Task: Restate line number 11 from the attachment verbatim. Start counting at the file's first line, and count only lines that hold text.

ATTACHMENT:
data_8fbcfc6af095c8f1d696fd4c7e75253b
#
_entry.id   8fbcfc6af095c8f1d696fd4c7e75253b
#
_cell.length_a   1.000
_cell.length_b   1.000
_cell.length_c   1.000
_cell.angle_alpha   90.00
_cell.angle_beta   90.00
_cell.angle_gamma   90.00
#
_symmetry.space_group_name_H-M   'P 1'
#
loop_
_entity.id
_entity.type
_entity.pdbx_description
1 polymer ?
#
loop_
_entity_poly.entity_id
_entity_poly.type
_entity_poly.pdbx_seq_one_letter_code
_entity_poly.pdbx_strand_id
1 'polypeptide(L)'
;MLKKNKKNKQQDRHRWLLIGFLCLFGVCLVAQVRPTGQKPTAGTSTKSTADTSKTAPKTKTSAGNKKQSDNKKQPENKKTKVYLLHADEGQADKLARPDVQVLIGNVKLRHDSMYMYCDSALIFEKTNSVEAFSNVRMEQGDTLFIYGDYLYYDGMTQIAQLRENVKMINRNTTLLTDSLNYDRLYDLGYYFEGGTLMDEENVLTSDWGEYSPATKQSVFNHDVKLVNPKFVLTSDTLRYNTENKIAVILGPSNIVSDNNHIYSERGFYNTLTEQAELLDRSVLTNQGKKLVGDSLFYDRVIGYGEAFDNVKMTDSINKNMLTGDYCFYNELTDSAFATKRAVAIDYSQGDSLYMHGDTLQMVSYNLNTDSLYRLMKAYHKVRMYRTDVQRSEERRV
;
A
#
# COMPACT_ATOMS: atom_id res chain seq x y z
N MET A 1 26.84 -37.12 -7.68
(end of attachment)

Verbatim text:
#